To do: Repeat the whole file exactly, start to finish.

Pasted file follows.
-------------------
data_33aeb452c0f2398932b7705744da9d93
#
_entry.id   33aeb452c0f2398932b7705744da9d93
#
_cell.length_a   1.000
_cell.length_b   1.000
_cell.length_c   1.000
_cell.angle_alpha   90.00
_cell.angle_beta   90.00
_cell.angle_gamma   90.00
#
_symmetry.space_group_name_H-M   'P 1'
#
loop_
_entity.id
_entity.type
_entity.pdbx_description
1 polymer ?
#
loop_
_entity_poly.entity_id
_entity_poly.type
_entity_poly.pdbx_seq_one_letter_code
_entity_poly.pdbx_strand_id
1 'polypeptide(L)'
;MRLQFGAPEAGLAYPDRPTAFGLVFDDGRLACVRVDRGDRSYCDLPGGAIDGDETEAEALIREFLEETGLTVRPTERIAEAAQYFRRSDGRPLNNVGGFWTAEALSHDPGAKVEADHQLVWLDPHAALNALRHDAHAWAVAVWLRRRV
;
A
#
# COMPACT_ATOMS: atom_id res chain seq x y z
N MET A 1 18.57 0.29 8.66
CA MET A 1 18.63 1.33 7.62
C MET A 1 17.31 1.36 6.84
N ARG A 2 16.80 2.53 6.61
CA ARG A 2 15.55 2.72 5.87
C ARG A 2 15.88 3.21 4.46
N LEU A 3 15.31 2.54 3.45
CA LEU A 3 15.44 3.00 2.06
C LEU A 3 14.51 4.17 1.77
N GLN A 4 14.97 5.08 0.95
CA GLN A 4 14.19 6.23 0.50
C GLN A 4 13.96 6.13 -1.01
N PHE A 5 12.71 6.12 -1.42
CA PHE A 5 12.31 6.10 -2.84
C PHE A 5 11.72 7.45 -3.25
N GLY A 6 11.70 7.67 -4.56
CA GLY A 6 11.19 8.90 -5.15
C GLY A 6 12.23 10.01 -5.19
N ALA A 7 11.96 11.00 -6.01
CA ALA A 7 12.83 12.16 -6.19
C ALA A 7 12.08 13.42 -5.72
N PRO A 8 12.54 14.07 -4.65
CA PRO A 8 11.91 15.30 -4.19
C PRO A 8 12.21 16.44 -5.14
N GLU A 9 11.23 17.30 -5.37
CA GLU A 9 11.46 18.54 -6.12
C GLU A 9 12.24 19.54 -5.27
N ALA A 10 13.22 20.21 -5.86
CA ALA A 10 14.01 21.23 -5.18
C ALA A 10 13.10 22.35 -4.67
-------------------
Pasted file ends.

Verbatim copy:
data_33aeb452c0f2398932b7705744da9d93
#
_entry.id   33aeb452c0f2398932b7705744da9d93
#
_cell.length_a   1.000
_cell.length_b   1.000
_cell.length_c   1.000
_cell.angle_alpha   90.00
_cell.angle_beta   90.00
_cell.angle_gamma   90.00
#
_symmetry.space_group_name_H-M   'P 1'
#
loop_
_entity.id
_entity.type
_entity.pdbx_description
1 polymer ?
#
loop_
_entity_poly.entity_id
_entity_poly.type
_entity_poly.pdbx_seq_one_letter_code
_entity_poly.pdbx_strand_id
1 'polypeptide(L)'
;MRLQFGAPEAGLAYPDRPTAFGLVFDDGRLACVRVDRGDRSYCDLPGGAIDGDETEAEALIREFLEETGLTVRPTERIAEAAQYFRRSDGRPLNNVGGFWTAEALSHDPGAKVEADHQLVWLDPHAALNALRHDAHAWAVAVWLRRRV
;
A
#
# COMPACT_ATOMS: atom_id res chain seq x y z
N MET A 1 18.57 0.29 8.66
CA MET A 1 18.63 1.33 7.62
C MET A 1 17.31 1.36 6.84
N ARG A 2 16.80 2.53 6.61
CA ARG A 2 15.55 2.72 5.87
C ARG A 2 15.88 3.21 4.46
N LEU A 3 15.31 2.54 3.45
CA LEU A 3 15.44 3.00 2.06
C LEU A 3 14.51 4.17 1.77
N GLN A 4 14.97 5.08 0.95
CA GLN A 4 14.19 6.23 0.50
C GLN A 4 13.96 6.13 -1.01
N PHE A 5 12.71 6.12 -1.42
CA PHE A 5 12.31 6.10 -2.84
C PHE A 5 11.72 7.45 -3.25
N GLY A 6 11.70 7.67 -4.56
CA GLY A 6 11.19 8.90 -5.15
C GLY A 6 12.23 10.01 -5.19
N ALA A 7 11.96 11.00 -6.01
CA ALA A 7 12.83 12.16 -6.19
C ALA A 7 12.08 13.42 -5.72
N PRO A 8 12.54 14.07 -4.65
CA PRO A 8 11.91 15.30 -4.19
C PRO A 8 12.21 16.44 -5.14
N GLU A 9 11.23 17.30 -5.37
CA GLU A 9 11.46 18.54 -6.12
C GLU A 9 12.24 19.54 -5.27
N ALA A 10 13.22 20.21 -5.86
CA ALA A 10 14.01 21.23 -5.18
C ALA A 10 13.10 22.35 -4.67